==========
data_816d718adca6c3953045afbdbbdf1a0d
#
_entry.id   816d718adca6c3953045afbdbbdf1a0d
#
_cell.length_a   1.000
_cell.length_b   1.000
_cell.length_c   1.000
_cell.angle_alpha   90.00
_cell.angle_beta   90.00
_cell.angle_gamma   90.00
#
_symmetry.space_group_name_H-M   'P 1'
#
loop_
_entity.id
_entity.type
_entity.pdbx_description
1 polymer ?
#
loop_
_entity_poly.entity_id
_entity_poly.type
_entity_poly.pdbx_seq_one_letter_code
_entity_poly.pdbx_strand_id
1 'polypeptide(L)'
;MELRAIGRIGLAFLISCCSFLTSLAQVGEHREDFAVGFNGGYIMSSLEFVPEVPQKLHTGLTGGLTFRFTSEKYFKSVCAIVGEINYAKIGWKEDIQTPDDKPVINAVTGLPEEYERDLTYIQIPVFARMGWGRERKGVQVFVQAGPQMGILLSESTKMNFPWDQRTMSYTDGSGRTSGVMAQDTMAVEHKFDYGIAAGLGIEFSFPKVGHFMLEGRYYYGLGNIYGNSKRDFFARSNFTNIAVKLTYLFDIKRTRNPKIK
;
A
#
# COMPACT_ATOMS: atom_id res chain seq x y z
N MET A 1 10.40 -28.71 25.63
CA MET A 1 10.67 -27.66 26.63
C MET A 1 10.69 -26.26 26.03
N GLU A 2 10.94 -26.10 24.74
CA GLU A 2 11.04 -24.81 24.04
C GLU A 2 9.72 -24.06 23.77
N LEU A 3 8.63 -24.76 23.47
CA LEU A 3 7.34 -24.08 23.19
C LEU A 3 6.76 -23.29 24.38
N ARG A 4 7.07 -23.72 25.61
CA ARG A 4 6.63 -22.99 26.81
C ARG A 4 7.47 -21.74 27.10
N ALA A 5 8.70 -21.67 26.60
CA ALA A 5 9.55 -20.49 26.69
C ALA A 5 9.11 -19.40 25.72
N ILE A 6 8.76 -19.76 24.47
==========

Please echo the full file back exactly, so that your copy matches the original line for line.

data_816d718adca6c3953045afbdbbdf1a0d
#
_entry.id   816d718adca6c3953045afbdbbdf1a0d
#
_cell.length_a   1.000
_cell.length_b   1.000
_cell.length_c   1.000
_cell.angle_alpha   90.00
_cell.angle_beta   90.00
_cell.angle_gamma   90.00
#
_symmetry.space_group_name_H-M   'P 1'
#
loop_
_entity.id
_entity.type
_entity.pdbx_description
1 polymer ?
#
loop_
_entity_poly.entity_id
_entity_poly.type
_entity_poly.pdbx_seq_one_letter_code
_entity_poly.pdbx_strand_id
1 'polypeptide(L)'
;MELRAIGRIGLAFLISCCSFLTSLAQVGEHREDFAVGFNGGYIMSSLEFVPEVPQKLHTGLTGGLTFRFTSEKYFKSVCAIVGEINYAKIGWKEDIQTPDDKPVINAVTGLPEEYERDLTYIQIPVFARMGWGRERKGVQVFVQAGPQMGILLSESTKMNFPWDQRTMSYTDGSGRTSGVMAQDTMAVEHKFDYGIAAGLGIEFSFPKVGHFMLEGRYYYGLGNIYGNSKRDFFARSNFTNIAVKLTYLFDIKRTRNPKIK
;
A
#
# COMPACT_ATOMS: atom_id res chain seq x y z
N MET A 1 10.40 -28.71 25.63
CA MET A 1 10.67 -27.66 26.63
C MET A 1 10.69 -26.26 26.03
N GLU A 2 10.94 -26.10 24.74
CA GLU A 2 11.04 -24.81 24.04
C GLU A 2 9.72 -24.06 23.77
N LEU A 3 8.63 -24.76 23.47
CA LEU A 3 7.34 -24.08 23.19
C LEU A 3 6.76 -23.29 24.38
N ARG A 4 7.07 -23.72 25.61
CA ARG A 4 6.63 -22.99 26.81
C ARG A 4 7.47 -21.74 27.10
N ALA A 5 8.70 -21.67 26.60
CA ALA A 5 9.55 -20.49 26.69
C ALA A 5 9.11 -19.40 25.72
N ILE A 6 8.76 -19.76 24.47